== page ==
Desborough (St. Giles)

DESBOROUGH (St. Giles), a parish, in the union of Kettering, hundred of Rothwell, N. division of the county of Northampton, 6 miles (N. W.) from Kettering; containing 1388 inhabitants. The parish is situated on the road from Kettering to Market-Harborough, and comprises 2374a. 2r. 38p. The village is seated on a rock of soft sandstone, of which the inferior houses are built; about 300 persons are employed in the weaving of silk-shag and worsted, and between 300 and 400 women and children in the making of lace and winding of cotton. The living is a discharged vicarage, valued in the king's books at £8, and in the gift of Mrs. Anderson, with a net income of £149: the glebe comprises 10 acres, and a house. The church is an ancient cruciform structure, with a good tower surmounted by a spire, and contains in the chancel a monument to the ancient family of Pulton, who for fourteen generations held the lordship of the place: of this family, Ferdinando Pulton, an eminent lawyer, who compiled the statutes at large from the time of Magna Charta to the sixteenth of James the First, was born here, and lies buried in the chancel. The Wesleyans have a place of worship. Some remains of a chapel founded in the reign of John, are visible.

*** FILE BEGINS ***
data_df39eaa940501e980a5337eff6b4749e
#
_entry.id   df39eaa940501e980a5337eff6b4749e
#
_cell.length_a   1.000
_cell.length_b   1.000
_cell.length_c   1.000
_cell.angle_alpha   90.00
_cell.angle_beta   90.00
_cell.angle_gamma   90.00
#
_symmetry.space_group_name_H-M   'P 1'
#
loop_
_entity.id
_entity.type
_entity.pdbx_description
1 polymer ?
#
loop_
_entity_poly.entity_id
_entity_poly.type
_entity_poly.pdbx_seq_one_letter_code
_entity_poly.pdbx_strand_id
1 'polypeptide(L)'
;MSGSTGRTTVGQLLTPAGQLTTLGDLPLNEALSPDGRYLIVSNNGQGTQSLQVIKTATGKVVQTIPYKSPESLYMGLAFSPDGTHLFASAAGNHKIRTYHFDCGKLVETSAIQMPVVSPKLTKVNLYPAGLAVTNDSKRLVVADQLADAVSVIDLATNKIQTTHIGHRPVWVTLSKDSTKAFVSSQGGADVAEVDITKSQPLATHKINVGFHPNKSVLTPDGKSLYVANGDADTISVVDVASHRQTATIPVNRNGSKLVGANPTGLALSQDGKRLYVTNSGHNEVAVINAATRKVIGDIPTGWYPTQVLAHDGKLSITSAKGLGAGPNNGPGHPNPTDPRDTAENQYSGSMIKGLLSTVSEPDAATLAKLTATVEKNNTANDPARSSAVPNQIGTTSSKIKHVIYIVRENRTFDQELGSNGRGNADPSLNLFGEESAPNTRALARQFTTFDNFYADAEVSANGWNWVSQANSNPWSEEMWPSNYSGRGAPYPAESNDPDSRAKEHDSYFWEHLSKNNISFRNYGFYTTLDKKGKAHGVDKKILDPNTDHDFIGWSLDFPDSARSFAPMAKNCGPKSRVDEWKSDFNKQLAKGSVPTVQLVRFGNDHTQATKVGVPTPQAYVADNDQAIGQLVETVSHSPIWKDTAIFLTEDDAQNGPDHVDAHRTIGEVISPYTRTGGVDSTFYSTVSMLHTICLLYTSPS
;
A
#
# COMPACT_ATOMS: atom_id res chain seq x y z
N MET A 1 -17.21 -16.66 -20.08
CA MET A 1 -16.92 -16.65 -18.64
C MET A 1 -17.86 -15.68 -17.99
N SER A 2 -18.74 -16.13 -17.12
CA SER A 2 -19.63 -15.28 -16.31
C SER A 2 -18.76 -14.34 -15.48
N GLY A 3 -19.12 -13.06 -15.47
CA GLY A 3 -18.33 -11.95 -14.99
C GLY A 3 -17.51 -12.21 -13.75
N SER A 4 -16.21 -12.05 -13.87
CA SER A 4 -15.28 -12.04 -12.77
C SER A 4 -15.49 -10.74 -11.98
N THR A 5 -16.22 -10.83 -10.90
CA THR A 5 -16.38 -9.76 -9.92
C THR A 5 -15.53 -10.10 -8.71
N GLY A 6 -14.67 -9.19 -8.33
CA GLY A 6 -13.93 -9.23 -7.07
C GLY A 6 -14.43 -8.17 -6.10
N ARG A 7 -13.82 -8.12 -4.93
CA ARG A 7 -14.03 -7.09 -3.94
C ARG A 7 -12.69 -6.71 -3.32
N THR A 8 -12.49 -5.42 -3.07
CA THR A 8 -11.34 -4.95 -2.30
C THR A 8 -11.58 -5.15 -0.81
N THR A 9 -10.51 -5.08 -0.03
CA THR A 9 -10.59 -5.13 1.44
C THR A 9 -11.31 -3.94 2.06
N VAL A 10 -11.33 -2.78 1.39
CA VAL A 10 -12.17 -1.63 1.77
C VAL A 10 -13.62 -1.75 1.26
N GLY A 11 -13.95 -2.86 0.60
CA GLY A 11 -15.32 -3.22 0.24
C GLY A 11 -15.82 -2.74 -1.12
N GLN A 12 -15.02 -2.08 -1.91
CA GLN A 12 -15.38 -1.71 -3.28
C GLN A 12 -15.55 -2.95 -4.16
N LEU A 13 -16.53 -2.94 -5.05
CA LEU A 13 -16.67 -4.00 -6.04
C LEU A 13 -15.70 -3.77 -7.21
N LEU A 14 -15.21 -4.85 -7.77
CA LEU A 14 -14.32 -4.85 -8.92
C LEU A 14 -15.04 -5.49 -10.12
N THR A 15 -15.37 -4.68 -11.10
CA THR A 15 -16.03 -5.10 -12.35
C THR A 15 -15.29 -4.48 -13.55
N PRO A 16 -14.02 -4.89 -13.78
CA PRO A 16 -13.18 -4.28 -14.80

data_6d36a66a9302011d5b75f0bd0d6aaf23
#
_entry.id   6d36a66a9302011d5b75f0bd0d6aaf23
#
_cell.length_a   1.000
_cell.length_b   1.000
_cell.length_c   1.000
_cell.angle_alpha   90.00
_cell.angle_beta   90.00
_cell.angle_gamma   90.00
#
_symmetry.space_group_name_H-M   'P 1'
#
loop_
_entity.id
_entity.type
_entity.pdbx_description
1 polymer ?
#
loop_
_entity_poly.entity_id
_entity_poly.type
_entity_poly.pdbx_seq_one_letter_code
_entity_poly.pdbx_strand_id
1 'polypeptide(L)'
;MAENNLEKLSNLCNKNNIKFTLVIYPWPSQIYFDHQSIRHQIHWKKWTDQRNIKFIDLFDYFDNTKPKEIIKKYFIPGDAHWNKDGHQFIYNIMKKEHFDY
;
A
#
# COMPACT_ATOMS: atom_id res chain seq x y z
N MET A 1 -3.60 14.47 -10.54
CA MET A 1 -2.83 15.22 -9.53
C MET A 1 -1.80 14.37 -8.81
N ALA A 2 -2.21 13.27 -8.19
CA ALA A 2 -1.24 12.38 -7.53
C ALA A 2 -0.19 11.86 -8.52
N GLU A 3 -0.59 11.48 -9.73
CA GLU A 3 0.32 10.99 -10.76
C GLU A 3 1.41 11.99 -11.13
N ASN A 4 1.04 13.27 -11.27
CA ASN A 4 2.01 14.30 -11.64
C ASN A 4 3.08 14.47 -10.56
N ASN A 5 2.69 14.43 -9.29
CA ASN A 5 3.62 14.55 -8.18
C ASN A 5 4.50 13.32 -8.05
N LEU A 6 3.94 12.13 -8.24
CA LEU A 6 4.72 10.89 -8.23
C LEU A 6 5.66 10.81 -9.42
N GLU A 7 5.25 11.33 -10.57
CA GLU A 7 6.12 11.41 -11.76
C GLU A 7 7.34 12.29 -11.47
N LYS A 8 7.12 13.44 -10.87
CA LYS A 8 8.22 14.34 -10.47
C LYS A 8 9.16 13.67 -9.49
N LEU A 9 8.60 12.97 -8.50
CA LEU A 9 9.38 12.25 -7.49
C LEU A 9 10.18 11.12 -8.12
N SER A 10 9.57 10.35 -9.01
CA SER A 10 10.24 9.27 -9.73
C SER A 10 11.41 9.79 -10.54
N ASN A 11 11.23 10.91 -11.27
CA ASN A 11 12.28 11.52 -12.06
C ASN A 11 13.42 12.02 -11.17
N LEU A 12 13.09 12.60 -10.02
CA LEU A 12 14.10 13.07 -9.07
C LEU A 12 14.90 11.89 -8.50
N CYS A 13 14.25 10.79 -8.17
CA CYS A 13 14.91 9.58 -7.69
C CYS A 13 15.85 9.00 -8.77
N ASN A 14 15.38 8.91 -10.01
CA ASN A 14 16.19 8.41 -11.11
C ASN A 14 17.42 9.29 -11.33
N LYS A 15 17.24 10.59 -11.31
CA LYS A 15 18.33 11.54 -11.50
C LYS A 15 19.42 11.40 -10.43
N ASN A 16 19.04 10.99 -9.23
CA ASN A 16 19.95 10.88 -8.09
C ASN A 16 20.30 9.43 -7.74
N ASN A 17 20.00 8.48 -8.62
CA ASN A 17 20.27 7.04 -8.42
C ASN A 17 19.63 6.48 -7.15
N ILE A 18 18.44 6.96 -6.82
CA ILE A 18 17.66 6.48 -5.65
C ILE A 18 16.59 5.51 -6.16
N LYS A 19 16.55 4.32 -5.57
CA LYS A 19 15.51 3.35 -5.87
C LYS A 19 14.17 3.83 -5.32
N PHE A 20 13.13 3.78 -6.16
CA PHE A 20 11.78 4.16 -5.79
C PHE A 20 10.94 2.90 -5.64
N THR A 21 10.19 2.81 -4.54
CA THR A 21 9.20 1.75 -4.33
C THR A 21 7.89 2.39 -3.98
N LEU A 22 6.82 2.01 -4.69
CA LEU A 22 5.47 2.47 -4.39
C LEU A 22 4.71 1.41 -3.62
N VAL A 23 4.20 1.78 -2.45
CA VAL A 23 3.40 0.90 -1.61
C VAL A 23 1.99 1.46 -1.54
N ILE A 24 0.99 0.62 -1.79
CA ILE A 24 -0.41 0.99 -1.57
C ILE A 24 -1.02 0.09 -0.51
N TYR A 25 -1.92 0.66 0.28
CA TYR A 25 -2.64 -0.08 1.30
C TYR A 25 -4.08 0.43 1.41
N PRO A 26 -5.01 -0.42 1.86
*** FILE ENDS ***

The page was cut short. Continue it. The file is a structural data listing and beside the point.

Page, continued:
Transcribed from A Topographical Dictionary of England, by Samuel Lewis, 7th edition, published in 1848.

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